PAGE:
EPT10 London: The "stay loose" Trickett system
You can never be too loose. That seems to be the career motto of Sam Trickett: "Nusquam tibi nimium laxa." At the tables he has used this approach to cultivate a style that has earned him somewhere in the region of $20 million.
By loose, of course, we mean well massaged. When on the EPT, Trickett is typically undergoing a perpetual one, and every hand, won or lost, is followed by a pat on the back.
Trickett is not exactly on an easy table. Igor Kurganov sits directly opposite, while Gaelle Bauman and Tom Middleton sit between them. Give or take, they all look fairly loose too. But Trickett is never too careful and undergoes a very thorough routine.
Sam Trickett, with Dana
It's actually very simple. Dana, the massage therapist, first scratches his chest and then works on his shoulders for an hour until they turn red. Then she rubs them again until they turn back to skin colour. With that process complete she then literally starts again from scratch.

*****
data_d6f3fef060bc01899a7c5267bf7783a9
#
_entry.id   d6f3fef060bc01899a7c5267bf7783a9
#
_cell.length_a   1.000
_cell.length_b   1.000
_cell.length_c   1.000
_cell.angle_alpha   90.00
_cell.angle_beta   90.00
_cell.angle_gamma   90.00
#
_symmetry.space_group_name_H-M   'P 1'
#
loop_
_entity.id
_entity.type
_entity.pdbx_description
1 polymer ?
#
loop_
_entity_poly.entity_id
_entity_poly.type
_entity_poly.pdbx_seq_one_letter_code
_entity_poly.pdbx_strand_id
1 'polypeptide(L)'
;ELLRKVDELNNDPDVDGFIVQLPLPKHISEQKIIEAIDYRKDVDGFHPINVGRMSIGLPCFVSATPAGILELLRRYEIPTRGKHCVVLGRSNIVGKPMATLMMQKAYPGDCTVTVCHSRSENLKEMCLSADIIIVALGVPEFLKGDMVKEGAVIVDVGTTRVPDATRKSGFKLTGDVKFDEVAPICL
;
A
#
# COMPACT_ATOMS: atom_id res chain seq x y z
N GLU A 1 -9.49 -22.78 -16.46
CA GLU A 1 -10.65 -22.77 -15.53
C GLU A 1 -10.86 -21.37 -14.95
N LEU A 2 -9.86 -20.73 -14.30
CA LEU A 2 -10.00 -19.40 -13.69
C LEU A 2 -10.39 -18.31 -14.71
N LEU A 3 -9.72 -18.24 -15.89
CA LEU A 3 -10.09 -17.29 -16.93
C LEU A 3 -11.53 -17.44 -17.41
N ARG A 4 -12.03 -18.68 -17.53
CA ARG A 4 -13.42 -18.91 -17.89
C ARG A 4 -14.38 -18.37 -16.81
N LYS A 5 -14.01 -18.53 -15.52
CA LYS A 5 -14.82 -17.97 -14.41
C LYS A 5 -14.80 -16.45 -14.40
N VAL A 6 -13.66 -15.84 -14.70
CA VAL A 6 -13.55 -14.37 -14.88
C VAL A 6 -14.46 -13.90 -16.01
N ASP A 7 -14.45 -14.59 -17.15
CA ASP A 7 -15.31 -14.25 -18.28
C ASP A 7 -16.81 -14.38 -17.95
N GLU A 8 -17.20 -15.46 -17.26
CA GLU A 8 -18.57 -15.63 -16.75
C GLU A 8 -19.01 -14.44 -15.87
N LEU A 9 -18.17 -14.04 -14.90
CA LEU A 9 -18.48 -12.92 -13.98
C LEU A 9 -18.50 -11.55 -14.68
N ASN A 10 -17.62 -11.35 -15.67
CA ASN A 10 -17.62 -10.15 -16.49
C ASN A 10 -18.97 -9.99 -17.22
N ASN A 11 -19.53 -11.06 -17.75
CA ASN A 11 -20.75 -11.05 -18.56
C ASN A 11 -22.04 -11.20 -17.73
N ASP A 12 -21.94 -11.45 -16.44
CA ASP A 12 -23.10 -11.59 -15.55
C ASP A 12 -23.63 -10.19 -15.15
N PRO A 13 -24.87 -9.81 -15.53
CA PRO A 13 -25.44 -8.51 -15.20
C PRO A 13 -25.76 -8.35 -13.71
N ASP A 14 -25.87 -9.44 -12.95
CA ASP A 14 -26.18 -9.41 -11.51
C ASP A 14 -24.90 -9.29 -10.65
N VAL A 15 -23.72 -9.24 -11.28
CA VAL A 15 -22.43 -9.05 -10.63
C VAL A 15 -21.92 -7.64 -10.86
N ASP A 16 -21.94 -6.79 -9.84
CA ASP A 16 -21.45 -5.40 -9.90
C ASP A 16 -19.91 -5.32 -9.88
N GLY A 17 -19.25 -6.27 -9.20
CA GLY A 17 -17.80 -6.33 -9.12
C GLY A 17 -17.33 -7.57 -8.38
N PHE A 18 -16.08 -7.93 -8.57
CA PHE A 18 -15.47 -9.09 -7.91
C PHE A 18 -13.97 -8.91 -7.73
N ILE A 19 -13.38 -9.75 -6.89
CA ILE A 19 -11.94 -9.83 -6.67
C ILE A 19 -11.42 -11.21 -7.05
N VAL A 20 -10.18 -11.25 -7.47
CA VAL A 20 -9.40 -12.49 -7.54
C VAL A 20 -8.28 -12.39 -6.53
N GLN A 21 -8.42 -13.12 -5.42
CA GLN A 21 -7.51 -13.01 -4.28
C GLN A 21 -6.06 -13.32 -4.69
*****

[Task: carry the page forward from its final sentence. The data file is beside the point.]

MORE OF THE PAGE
Kurganov on the other hand doesn't look like he needs this kind of handling. Instead, he has an NLP book under his chair. This, one imagines, has dual purpose. In moments of doubt he can read a few pages, perhaps to convince himself that he doesn't really need a massage. If that fails he can balance it on his head to make sure he's sitting up straight.
But not everyone is at east with things. Were a poll to be taken the massage therapist might found herself working the rigid shoulder bones of Mateusz Zbikowski.
Zbikowski just played out a tense hand against Russell Thomas. Play reached the turn before it sent Zbikowski into a very rigid tank, during which he gripped his modest stack of chips between his thumb and middle finger, squeezing it until it turned to dust. He eventually folded and as the tension left his face he began to smile; his shoulders easing back from the right angle they had formed at his spine.
Zbikowski, listed as from the UK, spoke a few words, but it came out in Polish. Trickett replied, because he can, being all loose and everything.
Stephen Bartley is a PokerStars Blog reporter.